Not your ordinary sign guys

by DAVID WHITE

When out-of-towners visit Kyle, one of the top attractions would have to be Texas Pie Company. Not just because it’s a wholesome cafe that captures the essence of small-town Kyle, but because it’s that place with the big honkin’ piece of pie on top.

That big piece of pie, and other artistic attractions around town, like the kinetic sculptures that adorn businesses like Luvianos, Texas Pie Co. and Arrowhead Trading Co., are made by local artists and make our town unique. However, after scratching the surface on the identity of these local artists it turns out their scope is pretty far-reaching.

Enter these three guys from Kyle – three friends, three artists, owners of three separate businesses: Lynn Wilkerson who owns and operates Great Big Signs with partner Mario Muñoz; Jim LaPaso who has dedicated his career to kinetic sculpture; and the young pup of the crew, Jay Gordon, whose bigger-than-life artwork has earned him the right to run with the big dogs.

Lynn Wilkerson of Great Big Signs
Lynn Wilkerson had a vision. Actually, he’s had a lot of visions, but luckily he’s been able to reproduce those visions and market them successfully.

An aspiring art student, Wilkerson attended Western Texas College and Texas Tech. His first legitimate sign-making job after that was in Oklahoma, where his job was to design roadside billboards for the sign salesmen, but he really aspired to be outside making the signs, being the one to make them come to life. That’s when he decided to move back to his home in the Panhandle and start his own business in Snyder.

One job led to another and Wilkerson began traveling to Austin to do contract work. One of his first jobs was the Egyptian-themed auditorium at the Dobie Theater.

Kinetic Sculpture by Jim LaPaso
Jim LaPaso’s passion for art began as a child. He recalls from an early age,  digging up clay from a local quarry and making gifts for family and friends and his father teaching him to work with wood – carving and making furniture.

In 1972, LaPaso took his artistic interests to Hill Fine Art Center in Joliet, Ill. where he learned under a masterful metal sculptor, Orion Hargett.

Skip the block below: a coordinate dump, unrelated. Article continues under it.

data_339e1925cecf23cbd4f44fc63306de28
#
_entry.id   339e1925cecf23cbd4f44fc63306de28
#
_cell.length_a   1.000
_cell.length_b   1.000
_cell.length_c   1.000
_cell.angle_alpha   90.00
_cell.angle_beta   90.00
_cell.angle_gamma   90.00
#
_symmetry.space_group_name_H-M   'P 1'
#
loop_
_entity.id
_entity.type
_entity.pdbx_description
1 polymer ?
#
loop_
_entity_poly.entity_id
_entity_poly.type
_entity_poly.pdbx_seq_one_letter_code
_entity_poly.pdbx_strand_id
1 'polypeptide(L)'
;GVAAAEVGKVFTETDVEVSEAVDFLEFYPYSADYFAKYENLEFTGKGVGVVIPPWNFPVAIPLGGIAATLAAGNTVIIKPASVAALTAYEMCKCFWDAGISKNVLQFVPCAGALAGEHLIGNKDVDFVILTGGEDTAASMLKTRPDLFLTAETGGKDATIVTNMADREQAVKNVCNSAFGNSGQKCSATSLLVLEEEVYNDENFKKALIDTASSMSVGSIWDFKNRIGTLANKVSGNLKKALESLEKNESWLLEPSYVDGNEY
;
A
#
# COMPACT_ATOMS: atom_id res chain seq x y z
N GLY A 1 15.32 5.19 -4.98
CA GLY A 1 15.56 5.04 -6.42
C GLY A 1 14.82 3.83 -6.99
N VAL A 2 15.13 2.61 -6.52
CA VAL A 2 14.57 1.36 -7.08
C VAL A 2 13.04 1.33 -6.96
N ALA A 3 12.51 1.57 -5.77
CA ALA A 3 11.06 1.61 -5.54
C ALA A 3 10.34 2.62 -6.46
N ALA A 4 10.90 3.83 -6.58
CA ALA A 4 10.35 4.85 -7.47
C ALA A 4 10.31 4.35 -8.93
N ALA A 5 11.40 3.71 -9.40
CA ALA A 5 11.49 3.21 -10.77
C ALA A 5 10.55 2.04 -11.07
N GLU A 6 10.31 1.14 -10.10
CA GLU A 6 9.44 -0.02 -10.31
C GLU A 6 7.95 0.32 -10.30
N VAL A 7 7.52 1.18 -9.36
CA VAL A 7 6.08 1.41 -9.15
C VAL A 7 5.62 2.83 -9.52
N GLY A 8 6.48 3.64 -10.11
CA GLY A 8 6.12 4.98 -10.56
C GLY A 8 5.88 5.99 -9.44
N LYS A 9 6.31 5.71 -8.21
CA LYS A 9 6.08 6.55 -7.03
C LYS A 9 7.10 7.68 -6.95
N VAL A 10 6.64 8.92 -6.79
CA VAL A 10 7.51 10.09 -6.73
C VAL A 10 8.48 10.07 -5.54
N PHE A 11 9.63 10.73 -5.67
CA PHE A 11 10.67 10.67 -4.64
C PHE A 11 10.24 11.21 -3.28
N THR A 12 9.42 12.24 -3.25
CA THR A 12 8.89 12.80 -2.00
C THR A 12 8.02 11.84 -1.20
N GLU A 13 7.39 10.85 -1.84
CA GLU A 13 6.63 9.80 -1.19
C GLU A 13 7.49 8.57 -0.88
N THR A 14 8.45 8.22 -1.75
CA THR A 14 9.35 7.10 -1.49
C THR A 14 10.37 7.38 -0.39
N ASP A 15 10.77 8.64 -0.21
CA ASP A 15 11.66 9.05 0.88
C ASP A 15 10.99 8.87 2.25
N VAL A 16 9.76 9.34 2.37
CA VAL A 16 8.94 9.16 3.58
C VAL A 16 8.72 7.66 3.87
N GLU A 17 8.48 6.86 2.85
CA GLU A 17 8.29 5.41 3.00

LaPaso, always learning, and often teaching, taught photography and wood sculpture at the fine art center and Joliet Junior College. He spent his years after college studying kinetic art – art that depends on motion for its effect, generally powered by wind.

LaPaso has dedicated his career to this medium and he has sold pieces to clients around the world and has shows and commissions in several states.

He notes that he wouldn’t be able to get it all done without his apprentice John Weber of Austin.

One of the pieces LaPaso’s most proud of is a sculpture on Third Street in downtown Austin, next to Austin Music Hall. It’s a tribute to all the great guitar pickers – a medley of guitars mixed with his branded kinetic sculpture. He’s got similar sculptures at the Domain in Austin as well as in Nashville, Tenn.

Soon after, in 1994, he started his business Great Big Signs with partner Mario Muñoz of Kyle.

He’s had a long line of contract work since then that includes billboards, murals, neighborhood and commercial entryways and such.

Their biggest client right now is Freebirds Restaurant. So, if you’ve been in a Freebirds, you’ve seen work by Great Big Signs. The common theme in all the restaurants is “Libby” on a flying Harley surrounded by winged, flying guitars. However, no two restaurants are the same. There’s a Freebirds in Houston which is the only one to boast a rollercoaster with Barbara Bush sitting next to Racer X with Willie Nelson sitting in the car behind them.

“It’s great to wake up every day when you do what you love,” says Wilkerson.

Jay Gordon of Blackout Signs and Metalworks
San Marcos’ own Jay Gordon is making a name for himself with his three-dimensional signs and has an impressive client list to prove it.

Gordon has known Lynn Wilkerson and Jim LaPaso for years and is glad to have been mentored by such talent. “I always thought what those guys did was really cool, and I always wanted to be a part of it,” said Gordon, who wanted to get his foot in the door, offering to sweep floors or whatever he needed to do to be an apprentice. With some encouragement and direction Gordon became much more than an apprentice and now owns his own sign company that employs three other artists, his wife Darcy Hanna, Shay Miller and Zach Forester.

“I’ve basically gone from shop rat to being a peer. We have a mutual respect for each other,” said Gordon. He says his relationship with Wilkerson and LaPaso drives him to excel. “You see them do something cool and you want your next piece to be better than that,” he said.

In addition to doing big signs, Gordon was commissioned to do metal restoration at The Highball in Austin – a bowling alley, club and restaurant.

Gordon’s clients include Red Bull, Alamo Drafthouse, Whole Foods, Tito’s Vodka, Studio Image, Clear Channel, Torchy’s Tacos, Patsy’s Cafe, Spiderhouse, ACL Fest, Rock of Ages, Kastner & Partners, Zens, Publix, P.Terry’s, Lollapalooza, Special Homes and Diablo’s Cantina.

 

 


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